10 Real-World Tips to Help Rock the Job Interview

Job InterviewVery few aspects of adult life are more distressing than the job interview – perhaps because so much depends on the result.

Yet all the advice out there about job interviews seems to go right past practical wisdom to the high-end stuff that might make a difference if everything else goes perfectly.

With that in mind, here are 10 real-world tips to help you rock your interview…

1. Ask Around

Use social networking sites (such as LinkedIn) to get in touch with former employees who can provide honest and unbiased observations about what the company values and expects from its employees. Any details you can acquire makes you more prepared for the interview itself.

2. Act it Out

Role-playing the interview with a friend or associate beforehand will help you anticipate potential problems. By practicing the interaction and getting honest feedback from the person playing the interviewer, you’ll feel more confident when it’s time for the actual interview.

Work on being able to demonstrate relaxed and confident body language — it’s not always what you say; sometimes it’s how you say it.

3. Memorize Your Resume

Make sure you’ve memorized the pertinent facts and dates of your qualifications. If it’s important enough to include in your resume, it’s important enough to commit to memory.

4. Anticipate

Take a few hours and brainstorm everything that could potentially go wrong in your interview and take whatever steps you need to ensure that if the worst should happen, you’ll still be able to present yourself as calm and confident.

5. Get Plenty of Sleep

Caffeine might seem like a good way to keep from yawning during an interview, but there isn’t a substitute for a healthy night’s rest. This might mean going to bed earlier than you’re used to, so plan accordingly.

6. Arrive on Time

Arrive at the interview 10 to 15 minutes early (unless they’ve asked you to arrive early to complete paperwork, in which case you should arrive at least 20 minutes early). If your travel time is less than anticipated, use the extra minutes to review your resume or give your personal appearance one last check.

7. Collect Business Cards

Politely ask each key player you meet for a business card. This will help you remember their names and make it easier to send personalized thank-you cards after the interviews. If someone doesn’t have a business card handy, ask for their information and write it down in a notebook.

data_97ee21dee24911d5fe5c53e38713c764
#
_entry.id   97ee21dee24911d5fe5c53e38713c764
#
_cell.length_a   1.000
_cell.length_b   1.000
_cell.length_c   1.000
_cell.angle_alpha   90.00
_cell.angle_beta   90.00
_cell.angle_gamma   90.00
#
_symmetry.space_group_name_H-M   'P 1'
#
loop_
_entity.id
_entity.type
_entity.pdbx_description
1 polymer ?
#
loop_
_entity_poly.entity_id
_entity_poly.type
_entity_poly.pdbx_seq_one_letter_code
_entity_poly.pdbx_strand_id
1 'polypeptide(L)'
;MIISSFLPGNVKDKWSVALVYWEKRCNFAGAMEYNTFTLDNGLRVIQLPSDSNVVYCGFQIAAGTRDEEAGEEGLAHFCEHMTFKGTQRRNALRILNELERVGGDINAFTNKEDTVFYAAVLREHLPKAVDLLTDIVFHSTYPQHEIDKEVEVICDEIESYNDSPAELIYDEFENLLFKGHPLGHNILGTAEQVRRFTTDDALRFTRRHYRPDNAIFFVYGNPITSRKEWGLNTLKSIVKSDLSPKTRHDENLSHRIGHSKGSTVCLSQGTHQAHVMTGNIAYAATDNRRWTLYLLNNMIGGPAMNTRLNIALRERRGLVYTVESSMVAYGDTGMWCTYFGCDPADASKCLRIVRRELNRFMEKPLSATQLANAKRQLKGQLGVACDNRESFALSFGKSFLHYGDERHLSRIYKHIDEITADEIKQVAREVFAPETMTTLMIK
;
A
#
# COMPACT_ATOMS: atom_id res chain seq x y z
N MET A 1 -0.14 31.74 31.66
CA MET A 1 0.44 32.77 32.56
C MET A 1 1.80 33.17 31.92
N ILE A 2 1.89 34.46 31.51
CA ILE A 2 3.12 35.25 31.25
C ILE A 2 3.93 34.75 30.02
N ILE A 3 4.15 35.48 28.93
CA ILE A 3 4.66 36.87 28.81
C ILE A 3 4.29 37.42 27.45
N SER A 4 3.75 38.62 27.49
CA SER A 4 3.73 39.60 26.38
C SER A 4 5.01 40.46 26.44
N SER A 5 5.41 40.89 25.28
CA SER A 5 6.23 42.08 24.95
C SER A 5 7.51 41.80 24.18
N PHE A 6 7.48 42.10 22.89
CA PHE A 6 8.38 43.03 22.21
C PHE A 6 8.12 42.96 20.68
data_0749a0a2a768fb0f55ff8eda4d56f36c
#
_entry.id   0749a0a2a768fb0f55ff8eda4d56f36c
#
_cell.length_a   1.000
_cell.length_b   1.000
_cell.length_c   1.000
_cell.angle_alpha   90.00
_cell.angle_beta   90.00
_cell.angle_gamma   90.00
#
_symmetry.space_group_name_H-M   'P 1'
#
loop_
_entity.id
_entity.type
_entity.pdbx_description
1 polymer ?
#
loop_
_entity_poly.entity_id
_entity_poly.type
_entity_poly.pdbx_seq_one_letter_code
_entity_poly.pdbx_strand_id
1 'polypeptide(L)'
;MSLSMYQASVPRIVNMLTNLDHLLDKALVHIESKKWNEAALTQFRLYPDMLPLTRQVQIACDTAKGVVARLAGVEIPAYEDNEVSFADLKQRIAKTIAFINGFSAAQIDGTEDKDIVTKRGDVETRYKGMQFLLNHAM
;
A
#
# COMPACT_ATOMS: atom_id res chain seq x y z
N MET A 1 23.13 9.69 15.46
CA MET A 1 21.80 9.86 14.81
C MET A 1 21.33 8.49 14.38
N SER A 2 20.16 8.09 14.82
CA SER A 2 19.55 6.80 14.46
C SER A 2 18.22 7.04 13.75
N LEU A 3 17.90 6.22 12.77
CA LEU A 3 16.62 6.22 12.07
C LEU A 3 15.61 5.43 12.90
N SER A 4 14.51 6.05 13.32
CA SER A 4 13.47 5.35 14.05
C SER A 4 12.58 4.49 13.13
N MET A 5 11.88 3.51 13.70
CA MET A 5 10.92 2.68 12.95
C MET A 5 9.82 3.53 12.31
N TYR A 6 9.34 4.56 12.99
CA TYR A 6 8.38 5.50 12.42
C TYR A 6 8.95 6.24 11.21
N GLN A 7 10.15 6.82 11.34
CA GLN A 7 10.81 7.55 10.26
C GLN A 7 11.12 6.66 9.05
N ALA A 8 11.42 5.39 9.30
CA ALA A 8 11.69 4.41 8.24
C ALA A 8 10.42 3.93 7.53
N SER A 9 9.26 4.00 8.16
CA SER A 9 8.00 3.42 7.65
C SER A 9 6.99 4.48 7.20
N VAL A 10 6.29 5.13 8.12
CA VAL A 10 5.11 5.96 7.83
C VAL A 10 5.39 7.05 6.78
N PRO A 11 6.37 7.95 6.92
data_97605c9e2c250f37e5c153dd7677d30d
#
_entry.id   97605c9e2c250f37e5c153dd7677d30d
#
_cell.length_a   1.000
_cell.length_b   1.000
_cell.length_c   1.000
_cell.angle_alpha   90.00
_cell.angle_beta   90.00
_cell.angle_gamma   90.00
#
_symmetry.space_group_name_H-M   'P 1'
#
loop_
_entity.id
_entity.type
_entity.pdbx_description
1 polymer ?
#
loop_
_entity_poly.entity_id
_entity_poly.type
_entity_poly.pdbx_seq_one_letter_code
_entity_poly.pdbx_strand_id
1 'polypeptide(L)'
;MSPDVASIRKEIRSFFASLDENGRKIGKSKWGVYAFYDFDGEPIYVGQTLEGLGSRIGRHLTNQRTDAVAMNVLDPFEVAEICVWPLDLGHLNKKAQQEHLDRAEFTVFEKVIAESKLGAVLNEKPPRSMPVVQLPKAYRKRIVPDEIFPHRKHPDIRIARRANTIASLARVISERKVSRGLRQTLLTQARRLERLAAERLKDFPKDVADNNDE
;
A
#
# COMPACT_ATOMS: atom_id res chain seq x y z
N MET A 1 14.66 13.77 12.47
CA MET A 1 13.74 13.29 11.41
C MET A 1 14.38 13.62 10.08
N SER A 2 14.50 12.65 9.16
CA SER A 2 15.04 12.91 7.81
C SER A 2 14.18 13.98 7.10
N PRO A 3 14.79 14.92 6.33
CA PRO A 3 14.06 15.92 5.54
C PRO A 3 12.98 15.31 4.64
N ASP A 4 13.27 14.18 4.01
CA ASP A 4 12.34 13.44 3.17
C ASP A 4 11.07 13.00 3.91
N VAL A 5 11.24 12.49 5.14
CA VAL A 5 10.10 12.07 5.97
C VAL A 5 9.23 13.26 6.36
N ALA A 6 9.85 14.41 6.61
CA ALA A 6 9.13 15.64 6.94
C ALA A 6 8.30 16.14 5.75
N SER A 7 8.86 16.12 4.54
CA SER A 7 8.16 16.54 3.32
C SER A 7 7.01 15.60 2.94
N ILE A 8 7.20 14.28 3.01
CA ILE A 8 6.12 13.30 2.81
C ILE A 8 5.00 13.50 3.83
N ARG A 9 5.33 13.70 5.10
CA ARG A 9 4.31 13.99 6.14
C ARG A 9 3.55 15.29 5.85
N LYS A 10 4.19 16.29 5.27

8. Elaborate

Nervous individuals tend to offer short, uninvolved answers to questions, forcing the other person to do all the work. While being interviewed, provide more information than requested. Be willing to share personal experiences and ask questions of your own.

9. Be Ready for the Difficult Questions

Perhaps the most dreaded interview question is “What is your greatest weakness?” Be ready for this question (and any others) by considering it beforehand. Don’t try to disguise a strength as a weakness (“I’m a perfectionist”) or claim you don’t have any weaknesses (“I can’t think of anything”).

Instead, select a real weakness, but one that won’t be an automatic red flag for your interviewer. Once you’ve decided on something plausible and not too detrimental, follow up with how you’re working on overcoming the weakness.

10. Follow Up

Once you’ve finished the interview, you’re not quite done. Send out thank-you notes (on actual stationary, rather than emails) to everyone involved in the process. Don’t be afraid to call the employer — after a reasonable amount of time has passed — and ask if they’ve filled the position.

In sales, 35 percent of new business goes to the vendor who contacts a client first; the same can be said for following up about a job. Showing you’re committed by reaching out to them will, if done right, increase your chances.

If they have hired someone else, thank them for their time and ask for their honest tips on how you could improve for possible future interviews. After all, understanding the interview process is about understanding how to market yourself, and if you’re not selling yourself, you might be selling yourself short.


For this post, YouTern thanks our friends at Brazen Careerist!




About the Author: Lewis Robinson is a business consultant specializing in social media marketing, CRM and sales. He’s begun multiple corporations and currently freelances as a writer and business consultant.


Brazen powers real-time, online events for leading organizations around the world. Our lifestyle and career blog, Brazen Life, offers fun and edgy ideas for ambitious professionals navigating the changing world of work.


Image courtesy of quickmeme. Thank you!



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